University of Massachusetts provides abortion pills
The University of Massachusetts offers medical abortion pills to students.
The decision puts the university in line with state law.
The University of Massachusetts (UM) offers medical abortion pills to students to comply with a law sponsored by state Representative Lindsay Sabadosa which required all public universities in the state to provide medication abortion.
Students can obtain medical abortion pills by visiting a physician at Campus Health Services. UM offers over-the-counter and prescription pain medication if the student requires it, as well as “confidential methods of payment for the abortion pill for students who wish to be discrete in their care treatments.”
While UM decided a buffer zone, a space designated for students to receive abortion pills without being disturbed by pro-life protestors, was not necessary.
UM Medical Director, George Corey told The Massachusetts Daily Collegian “UMPD would be involved and all actions would be taken to assure the safety of all UHS patients.”
UM assistant anthropology professor Achsah Dorsey stated in the announcement that “having access to medication abortion at UHS will certainly decrease the anxiety and stress that comes with identifying an abortion provider, organizing travel to and from, and knowing where they can go with questions or to receive additional help.”
Dorsey also urged the university to create special plans of action “to protect students whose residential status is located in areas of the United States where abortion has been or is in the process of being criminalized.”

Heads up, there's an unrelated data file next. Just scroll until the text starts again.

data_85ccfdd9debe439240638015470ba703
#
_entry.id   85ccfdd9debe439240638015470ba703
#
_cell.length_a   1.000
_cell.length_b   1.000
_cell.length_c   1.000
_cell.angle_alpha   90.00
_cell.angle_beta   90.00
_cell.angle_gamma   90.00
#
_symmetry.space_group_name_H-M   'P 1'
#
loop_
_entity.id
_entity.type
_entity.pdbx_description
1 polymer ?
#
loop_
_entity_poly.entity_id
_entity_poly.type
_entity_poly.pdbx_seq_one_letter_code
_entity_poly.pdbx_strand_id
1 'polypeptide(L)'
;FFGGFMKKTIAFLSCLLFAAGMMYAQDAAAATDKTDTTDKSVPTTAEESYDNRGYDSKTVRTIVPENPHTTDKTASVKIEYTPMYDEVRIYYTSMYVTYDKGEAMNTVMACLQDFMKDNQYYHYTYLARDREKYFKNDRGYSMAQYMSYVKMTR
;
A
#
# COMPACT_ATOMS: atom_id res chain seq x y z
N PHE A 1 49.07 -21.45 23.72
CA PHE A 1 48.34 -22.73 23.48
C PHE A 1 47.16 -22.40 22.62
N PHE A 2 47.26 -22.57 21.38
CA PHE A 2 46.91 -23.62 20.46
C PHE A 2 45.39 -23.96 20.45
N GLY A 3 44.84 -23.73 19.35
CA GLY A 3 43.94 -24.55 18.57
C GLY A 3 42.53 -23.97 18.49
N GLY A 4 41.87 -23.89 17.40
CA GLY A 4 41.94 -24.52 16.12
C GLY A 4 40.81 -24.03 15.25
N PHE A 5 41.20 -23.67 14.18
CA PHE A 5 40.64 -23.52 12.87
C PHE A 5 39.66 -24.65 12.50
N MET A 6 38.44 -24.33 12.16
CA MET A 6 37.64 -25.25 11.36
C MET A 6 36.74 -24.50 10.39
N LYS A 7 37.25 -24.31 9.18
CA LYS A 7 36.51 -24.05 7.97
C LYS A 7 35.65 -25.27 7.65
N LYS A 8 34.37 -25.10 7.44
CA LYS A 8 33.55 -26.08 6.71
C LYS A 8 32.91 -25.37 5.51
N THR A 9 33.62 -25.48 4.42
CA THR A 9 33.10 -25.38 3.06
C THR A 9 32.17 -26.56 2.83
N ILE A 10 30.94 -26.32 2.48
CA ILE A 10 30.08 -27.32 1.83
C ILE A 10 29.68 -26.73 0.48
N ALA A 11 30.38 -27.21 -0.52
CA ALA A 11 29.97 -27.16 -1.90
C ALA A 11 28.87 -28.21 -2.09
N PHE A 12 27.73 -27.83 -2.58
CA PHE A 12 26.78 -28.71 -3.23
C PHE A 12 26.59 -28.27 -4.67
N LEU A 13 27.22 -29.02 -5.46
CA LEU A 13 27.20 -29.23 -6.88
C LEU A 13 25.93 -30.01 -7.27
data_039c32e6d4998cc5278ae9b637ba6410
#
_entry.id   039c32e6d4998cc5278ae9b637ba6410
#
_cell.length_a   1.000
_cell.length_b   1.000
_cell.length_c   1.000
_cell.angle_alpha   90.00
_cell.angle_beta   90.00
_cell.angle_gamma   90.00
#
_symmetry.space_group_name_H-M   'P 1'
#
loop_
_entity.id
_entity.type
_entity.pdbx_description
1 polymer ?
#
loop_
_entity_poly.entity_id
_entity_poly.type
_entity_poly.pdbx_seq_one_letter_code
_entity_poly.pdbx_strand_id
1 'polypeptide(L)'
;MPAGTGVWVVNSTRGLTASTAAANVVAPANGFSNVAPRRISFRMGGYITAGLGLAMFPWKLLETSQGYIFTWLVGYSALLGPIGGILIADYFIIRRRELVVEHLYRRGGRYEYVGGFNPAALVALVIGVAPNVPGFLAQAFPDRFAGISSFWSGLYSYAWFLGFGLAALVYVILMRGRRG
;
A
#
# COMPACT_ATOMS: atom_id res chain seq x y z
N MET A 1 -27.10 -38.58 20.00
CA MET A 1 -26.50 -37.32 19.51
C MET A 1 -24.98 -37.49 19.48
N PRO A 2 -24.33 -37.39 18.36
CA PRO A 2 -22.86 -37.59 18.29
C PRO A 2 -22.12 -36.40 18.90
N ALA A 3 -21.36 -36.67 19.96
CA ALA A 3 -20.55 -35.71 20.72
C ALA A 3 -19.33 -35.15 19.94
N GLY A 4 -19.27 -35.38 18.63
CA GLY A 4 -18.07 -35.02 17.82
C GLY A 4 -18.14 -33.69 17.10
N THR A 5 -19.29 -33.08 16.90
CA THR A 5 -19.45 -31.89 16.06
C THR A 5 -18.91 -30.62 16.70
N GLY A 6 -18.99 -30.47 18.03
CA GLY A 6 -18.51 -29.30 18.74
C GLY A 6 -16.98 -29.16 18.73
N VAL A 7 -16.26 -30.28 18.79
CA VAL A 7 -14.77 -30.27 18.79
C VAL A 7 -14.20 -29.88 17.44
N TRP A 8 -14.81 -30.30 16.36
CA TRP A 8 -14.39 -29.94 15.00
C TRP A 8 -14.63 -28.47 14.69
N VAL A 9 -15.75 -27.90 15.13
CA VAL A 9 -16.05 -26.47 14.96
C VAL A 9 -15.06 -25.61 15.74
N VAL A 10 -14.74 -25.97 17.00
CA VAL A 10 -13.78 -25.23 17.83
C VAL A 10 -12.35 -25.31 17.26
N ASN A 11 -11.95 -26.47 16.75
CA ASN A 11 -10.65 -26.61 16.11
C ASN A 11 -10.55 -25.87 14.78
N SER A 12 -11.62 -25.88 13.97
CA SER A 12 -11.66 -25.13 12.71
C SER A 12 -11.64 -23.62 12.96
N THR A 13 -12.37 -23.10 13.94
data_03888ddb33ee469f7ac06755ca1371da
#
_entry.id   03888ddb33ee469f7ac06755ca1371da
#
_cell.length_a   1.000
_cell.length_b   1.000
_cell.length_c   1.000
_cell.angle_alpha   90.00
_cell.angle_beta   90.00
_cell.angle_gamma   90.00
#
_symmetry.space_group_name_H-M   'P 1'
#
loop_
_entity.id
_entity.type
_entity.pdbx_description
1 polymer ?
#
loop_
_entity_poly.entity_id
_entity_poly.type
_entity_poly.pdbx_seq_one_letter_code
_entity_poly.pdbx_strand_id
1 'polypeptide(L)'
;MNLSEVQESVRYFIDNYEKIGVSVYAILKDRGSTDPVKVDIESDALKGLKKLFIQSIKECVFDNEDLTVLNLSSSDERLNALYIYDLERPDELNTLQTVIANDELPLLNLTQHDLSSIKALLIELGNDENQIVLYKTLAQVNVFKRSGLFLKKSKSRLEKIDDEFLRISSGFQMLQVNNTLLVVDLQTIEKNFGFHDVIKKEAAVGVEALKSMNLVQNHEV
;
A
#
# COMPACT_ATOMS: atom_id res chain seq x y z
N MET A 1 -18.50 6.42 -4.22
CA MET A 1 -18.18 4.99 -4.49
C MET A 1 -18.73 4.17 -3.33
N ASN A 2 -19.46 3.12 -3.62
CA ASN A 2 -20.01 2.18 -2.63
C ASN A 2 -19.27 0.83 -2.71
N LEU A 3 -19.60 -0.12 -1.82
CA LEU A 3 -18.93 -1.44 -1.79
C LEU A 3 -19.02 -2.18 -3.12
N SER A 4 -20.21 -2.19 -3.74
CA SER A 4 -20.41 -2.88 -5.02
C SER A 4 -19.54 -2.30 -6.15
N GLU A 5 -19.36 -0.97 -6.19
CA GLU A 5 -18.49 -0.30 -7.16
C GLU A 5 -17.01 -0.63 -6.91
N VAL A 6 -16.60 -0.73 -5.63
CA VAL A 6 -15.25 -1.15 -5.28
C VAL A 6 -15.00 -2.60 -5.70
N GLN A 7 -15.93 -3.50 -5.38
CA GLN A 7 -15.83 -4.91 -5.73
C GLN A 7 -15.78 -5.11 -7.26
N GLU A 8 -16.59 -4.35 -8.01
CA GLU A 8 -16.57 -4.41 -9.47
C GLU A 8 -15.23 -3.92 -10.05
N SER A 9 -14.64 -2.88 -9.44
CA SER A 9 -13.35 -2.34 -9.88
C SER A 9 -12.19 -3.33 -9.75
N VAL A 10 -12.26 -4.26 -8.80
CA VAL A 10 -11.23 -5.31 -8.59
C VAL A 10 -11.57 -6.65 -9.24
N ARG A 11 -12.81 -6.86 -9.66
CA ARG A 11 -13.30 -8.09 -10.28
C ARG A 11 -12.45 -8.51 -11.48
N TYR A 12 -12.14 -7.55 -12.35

Kate Scott, the president of UMass Students for Life, expressed her concern about the bill to Campus Reform.
“Chemical abortions end the life of an innocent preborn human being, and they pose a threat to the woman's health as well,” Scott explained. “UMass does not offer emergency care and is unprepared to handle complications caused by chemical abortions.”
Scott also described the precarious situation women who took the pill would experience due to lack of privacy.
“Furthermore, many students live on campus in dorms and do not have access to private bathrooms. This means students taking chemical abortion pills would be expected to go through labor in shared bathrooms in dorms with 6 floors and no elevator. This situation is not comfortable or safe for students since emergency care providers would have difficulty accessing these areas,” she said.
Support for abortion is rising on college campuses across the country.
As reported recently by Campus Reform, the College of William and Mary’s Student Assembly recently voted to subsidize the cost of Plan B and The University of Florida’s Student Government Judiciary Committee sought to introduce a bill intended to reimburse students for abortion-related expenses.
Medical Students for Choice at the University of Texas A&M recently held a workshop about “Options for Self-Managed Abortion.”
Campus Reform has contacted all parties mentioned and this article will be updated accordingly.